D.C. lawyer David Messerschmitt texted his wife at 7:34 p.m. Monday, saying he’d be home in about an hour, according to police documents. That was the last time his family heard from the 30-year-old, who was found fatally stabbed the next morning in a downtown Washington hotel room.
Minutes after that text, an unidentified person being sought for questioning in the death walked into the lobby of the Donovan hotel at Thomas Circle, according to surveillance video released by District police.
Messerschmitt’s wife, Kim Vuong, called police about 1:50 a.m. Tuesday to report him missing, saying he had not returned to their Capitol Hill apartment that night. His body was found later that morning in a fourth-floor room.
In filing the missing person report, Vuong told authorities that it was “not like” her husband to disappear and that “he usually beats her home and would notify her if anything was to change.” She told police that “everything seemed fine today” when they talked by phone. The couple lived in an apartment on East Capitol Street near Stanton Park.
The new details fill in some of the timeline of events leading to the mysterious death of the intellectual property lawyer, who worked at the international law firm DLA Piper. Police say they do not know what Messerschmitt was doing at the hotel or why he was killed. Neither his family nor his co-workers have talked publicly about the victim or the case.
On Wednesday, police released several still photos and a video from hotel surveillance cameras showing a person in a hooded jacket pacing the lobby and at one point pressing an elevator button. The person is also seen climbing a stairwell. The hotel elevators must be activated with a room keycard, making it difficult for visitors to get to guest floors without being escorted.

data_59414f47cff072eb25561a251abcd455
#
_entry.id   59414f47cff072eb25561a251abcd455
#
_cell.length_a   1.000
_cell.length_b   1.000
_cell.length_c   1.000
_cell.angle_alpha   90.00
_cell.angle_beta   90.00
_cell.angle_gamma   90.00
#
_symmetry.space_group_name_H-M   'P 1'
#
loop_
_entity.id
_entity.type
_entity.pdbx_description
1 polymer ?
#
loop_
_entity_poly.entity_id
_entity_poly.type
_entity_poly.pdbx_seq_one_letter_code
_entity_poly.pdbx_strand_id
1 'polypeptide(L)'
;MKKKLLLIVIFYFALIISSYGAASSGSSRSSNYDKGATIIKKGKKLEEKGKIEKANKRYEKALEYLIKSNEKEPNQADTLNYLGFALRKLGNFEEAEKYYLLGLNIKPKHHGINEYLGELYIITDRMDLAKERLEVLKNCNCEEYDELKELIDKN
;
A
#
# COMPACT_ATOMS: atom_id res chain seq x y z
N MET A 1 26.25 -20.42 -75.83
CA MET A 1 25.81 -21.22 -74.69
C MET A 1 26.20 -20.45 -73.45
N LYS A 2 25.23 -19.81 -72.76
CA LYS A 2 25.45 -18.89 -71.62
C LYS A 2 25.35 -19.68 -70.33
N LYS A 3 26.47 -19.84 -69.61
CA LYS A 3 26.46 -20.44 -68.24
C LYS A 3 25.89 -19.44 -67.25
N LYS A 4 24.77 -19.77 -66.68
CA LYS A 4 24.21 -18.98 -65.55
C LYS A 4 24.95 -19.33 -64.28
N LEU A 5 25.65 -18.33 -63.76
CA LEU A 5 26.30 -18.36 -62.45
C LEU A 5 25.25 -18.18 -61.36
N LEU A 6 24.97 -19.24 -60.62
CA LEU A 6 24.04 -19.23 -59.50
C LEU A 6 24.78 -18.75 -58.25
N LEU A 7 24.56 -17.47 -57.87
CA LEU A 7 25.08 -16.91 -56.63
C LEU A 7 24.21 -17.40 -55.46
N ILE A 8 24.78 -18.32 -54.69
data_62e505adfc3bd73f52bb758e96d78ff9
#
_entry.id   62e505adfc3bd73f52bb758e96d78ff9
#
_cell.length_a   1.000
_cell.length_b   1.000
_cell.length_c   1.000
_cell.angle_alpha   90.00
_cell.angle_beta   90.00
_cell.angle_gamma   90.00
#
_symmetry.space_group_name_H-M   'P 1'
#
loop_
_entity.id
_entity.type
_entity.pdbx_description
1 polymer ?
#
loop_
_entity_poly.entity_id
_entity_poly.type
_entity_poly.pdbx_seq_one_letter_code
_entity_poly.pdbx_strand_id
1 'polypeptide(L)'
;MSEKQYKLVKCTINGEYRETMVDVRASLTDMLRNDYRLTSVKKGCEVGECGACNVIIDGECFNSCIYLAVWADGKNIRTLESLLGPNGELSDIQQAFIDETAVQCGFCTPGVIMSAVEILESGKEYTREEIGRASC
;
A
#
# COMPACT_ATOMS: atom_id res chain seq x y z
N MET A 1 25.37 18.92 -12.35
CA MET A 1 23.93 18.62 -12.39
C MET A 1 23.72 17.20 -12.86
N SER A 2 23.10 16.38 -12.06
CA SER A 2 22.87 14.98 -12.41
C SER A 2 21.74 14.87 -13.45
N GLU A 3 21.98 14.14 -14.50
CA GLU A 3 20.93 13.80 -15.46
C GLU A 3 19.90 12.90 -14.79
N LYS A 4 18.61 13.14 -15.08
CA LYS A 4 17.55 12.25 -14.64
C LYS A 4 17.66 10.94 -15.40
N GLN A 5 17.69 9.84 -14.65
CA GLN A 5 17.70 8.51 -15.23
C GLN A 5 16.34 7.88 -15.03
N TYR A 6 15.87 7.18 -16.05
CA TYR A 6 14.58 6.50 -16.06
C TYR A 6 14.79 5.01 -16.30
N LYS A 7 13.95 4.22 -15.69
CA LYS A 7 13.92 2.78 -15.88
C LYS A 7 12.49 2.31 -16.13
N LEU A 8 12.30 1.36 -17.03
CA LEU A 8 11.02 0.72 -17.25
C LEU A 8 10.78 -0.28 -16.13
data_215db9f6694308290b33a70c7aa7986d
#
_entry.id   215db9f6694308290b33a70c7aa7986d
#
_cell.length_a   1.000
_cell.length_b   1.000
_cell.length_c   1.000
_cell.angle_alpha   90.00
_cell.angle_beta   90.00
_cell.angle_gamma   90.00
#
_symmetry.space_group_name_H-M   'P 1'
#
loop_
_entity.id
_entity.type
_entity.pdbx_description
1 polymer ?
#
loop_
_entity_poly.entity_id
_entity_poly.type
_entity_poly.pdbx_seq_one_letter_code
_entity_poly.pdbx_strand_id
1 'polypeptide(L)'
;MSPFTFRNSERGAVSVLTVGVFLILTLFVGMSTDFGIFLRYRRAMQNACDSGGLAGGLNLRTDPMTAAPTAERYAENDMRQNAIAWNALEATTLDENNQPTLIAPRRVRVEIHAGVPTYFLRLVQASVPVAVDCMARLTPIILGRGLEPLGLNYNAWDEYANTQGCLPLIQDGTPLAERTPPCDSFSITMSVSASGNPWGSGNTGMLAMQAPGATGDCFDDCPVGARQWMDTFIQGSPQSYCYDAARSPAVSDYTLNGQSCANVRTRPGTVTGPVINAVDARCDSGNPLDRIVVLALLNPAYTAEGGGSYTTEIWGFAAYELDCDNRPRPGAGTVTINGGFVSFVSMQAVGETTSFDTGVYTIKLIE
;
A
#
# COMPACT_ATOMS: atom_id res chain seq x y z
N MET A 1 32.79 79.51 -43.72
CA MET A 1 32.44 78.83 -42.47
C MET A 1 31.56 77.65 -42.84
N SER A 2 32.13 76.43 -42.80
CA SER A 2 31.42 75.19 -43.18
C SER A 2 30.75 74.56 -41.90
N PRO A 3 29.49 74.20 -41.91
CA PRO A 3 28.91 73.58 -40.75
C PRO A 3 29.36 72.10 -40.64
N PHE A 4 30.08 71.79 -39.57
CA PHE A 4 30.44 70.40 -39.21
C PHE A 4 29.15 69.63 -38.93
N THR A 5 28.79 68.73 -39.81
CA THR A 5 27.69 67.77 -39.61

It is unclear whether the person is male or female; at one point, the person puts a hand over his or her face. Police did not elaborate on why they think the person may be linked to Messerschmitt’s death. Police are offering a $25,000 reward for information leading to an arrest and conviction. Authorities would not comment further on the investigation.
Messerschmitt grew up in suburban Cincinnati and attended Boston University School of Law and Ohio State University, where he met his wife. They married in July 2012 at the Cincinnati Center for Contemporary Arts. Messerschmitt worked for a law firm in Chicago and two in Washington, starting last year at DLA Piper, one of the country’s largest.
Messerschmitt interned during the summer of 2007 for U.S. District Judge Susan J. Dlott, who serves in the southern district of Ohio. The judge said she met his parents, Gayle and Marvin Messerschmitt, at a function held by a mutual friend.
“He was an exceptional intern,” Dlott said. “He was particularly bright, one of the best I ever had. He had very good analytical skills and a wonderful demeanor. He was kind and quiet, and had a good sense of humor.”
Dlott said that after Messerschmitt was reported missing, his parents flew to Washington, joining his brother, who lives in New York. “They were beside themselves,” the judge said.
Dlott said that she called DLA Piper and was told that Messerschmitt had been at work Monday and left the office in the 500 block of Eighth Street NW, near Gallery Place, at 5:30 p.m. A D.C. police report says Vuong last saw her husband Sunday, although the precise time was unclear.
The Donovan, on Thomas Circle in the 1100 block of 14th Street NW, is about a mile from the law firm and can be reached on foot or by driving up Massachusetts Avenue.
A report obtained by The Washington Post states that Messerschmitt texted his wife at 7:34 p.m. Monday, saying he expected to be home by 8:30 p.m.
The video that shows the person of interest entering the hotel is time-stamped 7:44 p.m., although a second video showing the person climbing stairs is stamped 7:40 p.m.
Police officials initially said that Messerschmitt had been reported missing by relatives 24 hours before he was found dead, but records indicate that his body was discovered in Room 400 less than 10 hours after the missing person report was filed.
A police inventory of the room’s contents includes a bag, gloves, an umbrella, flip-flops, earmuffs, shorts, a jacket, deodorant, keys, vitamins and shampoo. A police official said that list is not complete.
Dlott said of Messerschmitt’s death: “I’m just devastated by this. I’ve had lots of interns. He was exceptional. . . . He was everything you would want in your child. He was like the perfect kid.”